Treaty of Oliwa was signed: It was one of the peace treaties which ended the Second Northern War (1655-1660) between Sweden, the Polish-Lithuanian Commonwealth, the Habsburgs and Brandenburg-Prussia. The terms of the treaty included the renunciation by John II Casimir to his claims of the Swedish crown (which his father Sigismund III Vasa had lost in 1599). Poland also formally ceded to Sweden, Livonia and the city of Riga, which had been under Swedish control since the 1620s. The treaty settled conflicts between Sweden and Poland left standing since the War against Sigismund (1598-1599), the Polish-Swedish War (1600-1629), and the Northern Wars (1655-1660).
The April Constitution of Poland was the general law passed by the act of the Polish Sejm on April 23, 1935. It introduced a presidential system of government with certain elements of authoritarianism. It was accepted in violation of the earlier March Constitution of 1921 and the Rules of the Parliament, and as such it was questioned by most of the opposition to the rule of Sanacja. (Sanacja, or Sanation was created in the interwar period, prior to Józef Piłsudski's May 1926 Coup d'État, and came to power in the wake of that coup.)
The Polish Sejm declared November 11 as the National Independence Day. It was celebrated only twice before World War II broke out. After the war, the communist regime of the People's Republic removed Independence Day from the calendar. Even so, the Polish people continued to celebrate it informally. The Soviets officially replaced National Independence Day, with the "National Day of Poland's Revival as Poland's National Day" celebrated on the July 22, the anniversary of the communist PKWN Manifesto under Joseph Stalin. When Poland emerged from communism in 1989, the original holiday, National Independence Day, on November 11th, was finally restored.
The race to Berlin ended with the Soviet arrival into the capital first. The Soviet 1st Belorussian Front and 1st Ukrainian Front continued to tighten the encirclement and severing the last link between the German IX Army and the city. Elements of the 1st Ukrainian Front continued to move westward and started to engage the German XII Army moving towards Berlin. By the next day elements of 1st Belorussian Front and 1st Ukrainian Front had completed the encirclement of the city. On April 25th, the Soviet investment of Berlin had been consolidated, with leading Soviet units probing and penetrating the S-Bahn defensive ring. It became clear that the German defence of the city could not do anything but temporarily delay the capture of the city by the Soviets. The decisive stages of the battle had already been fought and lost by the Germans outside the city. 1,100,000 Soviet personnel who took part in the capture of Berlin from April 22 to May 2, 1945 (Note: Poland's official Flag Day is held each year on 2 May, the last day of the battle in Berlin, when a solider of the Polish Army hoisted the Polish flag on the Berlin Victory Column.)
Hermann Göring sent a message to Hitler asking for permission to assume leadership of the Third Reich. Interpreting the telegram as an act of treason, Hitler relieved Göring of his official titles and ordered his arrest. The message was translated to English, as follows: "My Fuhrer, General Koller today gave me a briefing on the basis of communications given him by Colonel General Jodl and General Christian, according to which you had referred certain decisions to me and emphasized that I, in case negotiations would become necessary, would be in an easier position than you in Berlin. These views were so surprising and serious to me that I felt obligated to assume, in case by 2200 o’clock no answer is forthcoming, that you have lost your freedom of action. I shall then view the conditions of your decree as fulfilled and take action for the well being of Nation and Fatherland. You know what I feel for you in these most difficult hours of my life and I cannot express this in words. God protect you and allow you despite everything to come here as soon as possible. Your faithful Hermann Göring" On April 25, Hitler issued a telegram to Göring telling him that he had committed "high treason" and gave him the option of resigning all of his offices in exchange for his life. Shortly thereafter, Bormann ordered the SS in Berchtesgaden to arrest Göring. When Hitler discovered, on April 28, that Heinrich Himmler was trying to discuss surrender terms with the western Allies, he ordered Himmler's arrest and had Hermann Fegelein (Himmler's SS representative at Hitler's HQ in Berlin) shot.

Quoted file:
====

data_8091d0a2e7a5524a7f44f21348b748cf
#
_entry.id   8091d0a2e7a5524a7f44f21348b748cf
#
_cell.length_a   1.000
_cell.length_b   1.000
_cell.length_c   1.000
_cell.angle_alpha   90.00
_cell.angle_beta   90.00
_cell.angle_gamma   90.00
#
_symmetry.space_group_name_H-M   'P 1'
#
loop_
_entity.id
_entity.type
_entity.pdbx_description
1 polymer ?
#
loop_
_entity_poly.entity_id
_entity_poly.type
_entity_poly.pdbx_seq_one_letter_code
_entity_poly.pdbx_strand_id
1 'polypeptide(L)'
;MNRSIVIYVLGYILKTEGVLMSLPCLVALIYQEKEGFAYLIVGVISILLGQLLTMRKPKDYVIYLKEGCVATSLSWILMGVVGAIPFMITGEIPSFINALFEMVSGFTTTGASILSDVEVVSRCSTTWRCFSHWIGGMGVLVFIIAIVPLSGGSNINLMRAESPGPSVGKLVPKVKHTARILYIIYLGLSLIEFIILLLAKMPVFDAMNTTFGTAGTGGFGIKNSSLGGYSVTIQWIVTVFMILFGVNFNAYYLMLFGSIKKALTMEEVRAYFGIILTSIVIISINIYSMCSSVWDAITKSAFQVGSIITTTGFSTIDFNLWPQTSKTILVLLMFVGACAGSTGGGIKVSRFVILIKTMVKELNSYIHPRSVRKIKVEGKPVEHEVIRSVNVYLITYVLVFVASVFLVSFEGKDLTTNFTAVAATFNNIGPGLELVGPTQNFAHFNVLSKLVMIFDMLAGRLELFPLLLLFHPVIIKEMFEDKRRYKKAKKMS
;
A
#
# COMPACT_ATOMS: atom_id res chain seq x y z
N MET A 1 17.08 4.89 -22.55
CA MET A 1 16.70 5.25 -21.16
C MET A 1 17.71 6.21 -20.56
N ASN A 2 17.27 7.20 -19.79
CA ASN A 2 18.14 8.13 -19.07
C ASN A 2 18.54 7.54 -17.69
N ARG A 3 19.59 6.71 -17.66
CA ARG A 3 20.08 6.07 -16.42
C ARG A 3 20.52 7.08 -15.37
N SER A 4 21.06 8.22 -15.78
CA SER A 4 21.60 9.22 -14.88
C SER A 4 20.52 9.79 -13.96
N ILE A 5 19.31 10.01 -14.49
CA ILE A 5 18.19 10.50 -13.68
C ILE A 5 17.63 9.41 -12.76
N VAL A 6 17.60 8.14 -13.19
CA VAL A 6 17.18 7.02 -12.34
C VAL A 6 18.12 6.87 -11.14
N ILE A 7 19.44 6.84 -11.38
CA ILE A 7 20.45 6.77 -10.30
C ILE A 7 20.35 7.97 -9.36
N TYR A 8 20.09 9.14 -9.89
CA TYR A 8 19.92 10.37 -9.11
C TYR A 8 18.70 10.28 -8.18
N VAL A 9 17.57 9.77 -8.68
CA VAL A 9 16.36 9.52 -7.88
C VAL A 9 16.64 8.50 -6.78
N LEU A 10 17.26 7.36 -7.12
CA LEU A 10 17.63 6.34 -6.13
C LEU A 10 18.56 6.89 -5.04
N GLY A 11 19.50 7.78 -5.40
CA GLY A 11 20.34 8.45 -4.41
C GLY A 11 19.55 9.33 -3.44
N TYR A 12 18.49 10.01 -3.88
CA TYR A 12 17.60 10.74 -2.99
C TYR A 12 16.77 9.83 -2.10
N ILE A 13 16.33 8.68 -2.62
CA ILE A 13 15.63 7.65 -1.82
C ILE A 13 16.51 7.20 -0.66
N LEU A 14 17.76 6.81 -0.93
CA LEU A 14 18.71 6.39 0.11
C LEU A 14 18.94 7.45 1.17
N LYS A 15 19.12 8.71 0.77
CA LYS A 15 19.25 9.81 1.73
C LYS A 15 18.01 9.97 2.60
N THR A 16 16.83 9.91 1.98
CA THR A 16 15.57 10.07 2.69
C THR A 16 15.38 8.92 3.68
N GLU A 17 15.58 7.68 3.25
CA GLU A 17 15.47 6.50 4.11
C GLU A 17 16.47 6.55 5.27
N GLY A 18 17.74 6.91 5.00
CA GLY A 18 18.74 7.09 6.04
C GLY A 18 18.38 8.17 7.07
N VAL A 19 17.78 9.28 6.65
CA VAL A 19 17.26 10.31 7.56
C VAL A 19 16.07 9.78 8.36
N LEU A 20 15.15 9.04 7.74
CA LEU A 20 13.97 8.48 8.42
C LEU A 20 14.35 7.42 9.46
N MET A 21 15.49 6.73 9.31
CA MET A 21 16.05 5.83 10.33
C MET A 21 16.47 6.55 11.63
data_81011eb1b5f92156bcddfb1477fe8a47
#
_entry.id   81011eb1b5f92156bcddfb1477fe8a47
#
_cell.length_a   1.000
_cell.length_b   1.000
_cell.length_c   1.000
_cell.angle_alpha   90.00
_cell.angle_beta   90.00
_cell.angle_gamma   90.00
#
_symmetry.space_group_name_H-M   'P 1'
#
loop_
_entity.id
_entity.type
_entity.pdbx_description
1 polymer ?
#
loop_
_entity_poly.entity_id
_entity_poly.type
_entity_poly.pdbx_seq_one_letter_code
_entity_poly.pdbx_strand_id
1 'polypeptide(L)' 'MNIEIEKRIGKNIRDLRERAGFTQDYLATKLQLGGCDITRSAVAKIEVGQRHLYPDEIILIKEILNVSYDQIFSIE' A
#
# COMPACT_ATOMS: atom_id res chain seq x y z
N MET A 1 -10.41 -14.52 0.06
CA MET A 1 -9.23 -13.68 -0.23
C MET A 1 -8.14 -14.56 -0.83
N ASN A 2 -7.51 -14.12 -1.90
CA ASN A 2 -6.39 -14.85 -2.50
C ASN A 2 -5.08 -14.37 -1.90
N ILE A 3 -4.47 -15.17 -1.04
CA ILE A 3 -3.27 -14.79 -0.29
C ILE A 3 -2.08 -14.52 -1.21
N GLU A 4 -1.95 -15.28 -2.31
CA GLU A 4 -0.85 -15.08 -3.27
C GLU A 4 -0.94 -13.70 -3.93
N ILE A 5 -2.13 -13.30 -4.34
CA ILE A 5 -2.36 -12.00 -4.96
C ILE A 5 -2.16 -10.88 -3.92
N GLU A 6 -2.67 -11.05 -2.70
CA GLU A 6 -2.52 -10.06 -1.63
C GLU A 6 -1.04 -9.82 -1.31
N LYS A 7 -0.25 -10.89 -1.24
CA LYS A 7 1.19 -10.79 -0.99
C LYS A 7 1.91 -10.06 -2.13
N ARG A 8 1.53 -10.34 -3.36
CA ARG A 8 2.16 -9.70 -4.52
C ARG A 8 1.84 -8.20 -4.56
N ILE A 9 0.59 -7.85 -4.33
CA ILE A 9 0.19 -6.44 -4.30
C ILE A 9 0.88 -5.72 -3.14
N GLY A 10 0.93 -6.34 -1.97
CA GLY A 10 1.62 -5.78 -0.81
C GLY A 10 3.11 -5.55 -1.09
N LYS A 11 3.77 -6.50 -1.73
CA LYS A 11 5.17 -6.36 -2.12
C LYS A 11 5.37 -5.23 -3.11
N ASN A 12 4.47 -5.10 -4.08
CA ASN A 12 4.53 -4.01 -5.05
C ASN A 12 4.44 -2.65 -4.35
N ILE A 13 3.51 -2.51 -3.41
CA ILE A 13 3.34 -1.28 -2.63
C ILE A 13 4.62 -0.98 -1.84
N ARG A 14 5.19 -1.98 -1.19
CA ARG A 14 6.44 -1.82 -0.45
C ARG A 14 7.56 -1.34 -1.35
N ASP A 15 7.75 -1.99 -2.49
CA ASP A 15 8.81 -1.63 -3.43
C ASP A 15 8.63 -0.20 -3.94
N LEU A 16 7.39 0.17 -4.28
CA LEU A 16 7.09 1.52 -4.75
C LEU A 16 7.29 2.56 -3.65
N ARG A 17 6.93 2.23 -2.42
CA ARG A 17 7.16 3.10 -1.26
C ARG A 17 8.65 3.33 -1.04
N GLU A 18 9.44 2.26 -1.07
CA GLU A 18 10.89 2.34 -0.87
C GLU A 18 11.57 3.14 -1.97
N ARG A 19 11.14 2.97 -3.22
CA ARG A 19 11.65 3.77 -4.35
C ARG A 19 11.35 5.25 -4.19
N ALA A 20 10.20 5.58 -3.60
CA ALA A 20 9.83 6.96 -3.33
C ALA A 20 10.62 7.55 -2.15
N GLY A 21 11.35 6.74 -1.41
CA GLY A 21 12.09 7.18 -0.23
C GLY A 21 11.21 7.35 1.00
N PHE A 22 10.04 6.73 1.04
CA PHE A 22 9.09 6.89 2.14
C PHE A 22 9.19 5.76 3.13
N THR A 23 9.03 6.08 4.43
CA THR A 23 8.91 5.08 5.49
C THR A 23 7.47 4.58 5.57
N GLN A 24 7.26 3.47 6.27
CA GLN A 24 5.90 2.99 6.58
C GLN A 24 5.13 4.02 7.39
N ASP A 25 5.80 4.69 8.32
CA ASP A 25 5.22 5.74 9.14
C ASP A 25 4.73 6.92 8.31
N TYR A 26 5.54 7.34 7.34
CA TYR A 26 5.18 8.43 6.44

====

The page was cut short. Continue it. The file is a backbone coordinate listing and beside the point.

In one of the rare actions of the Pacific War that involved a German submarine, U-183 was sunk off the southern coast of Borneo by the American submarine Besugo. After having served in the Battle of the Atlantic, U-183 sailed from France in July 1943, arriving at Penang on October 27. She operated in that zone for almost two years and carried out six war patrols. On April 23, 1945, just days before Germany's surrender, she was attacked and sunk in the Java Sea by American submarine Besugo (SS-321). Only one crew member survived.
Members of the 358th and 359th U.S. Infantry Regiments liberated Flossenbürg on April 23, 1945. Flossenburg was a Nazi German concentration camp built in May 1938 in Bavaria, Germany, near the border with Czechoslovakia. Before its liberation, more than 96,000 prisoners passed through the camp, around 30,000 of whom died. An American military tribunal tried 46 former staff from Flossenbürg concentration camp for crimes of murder, torture, and starving the inmates in their custody. All but 5 of the defendants were found guilty, 15 of whom were condemned to death, 11 were given life sentences, and 14 were jailed for terms varying from 1 to 30 years.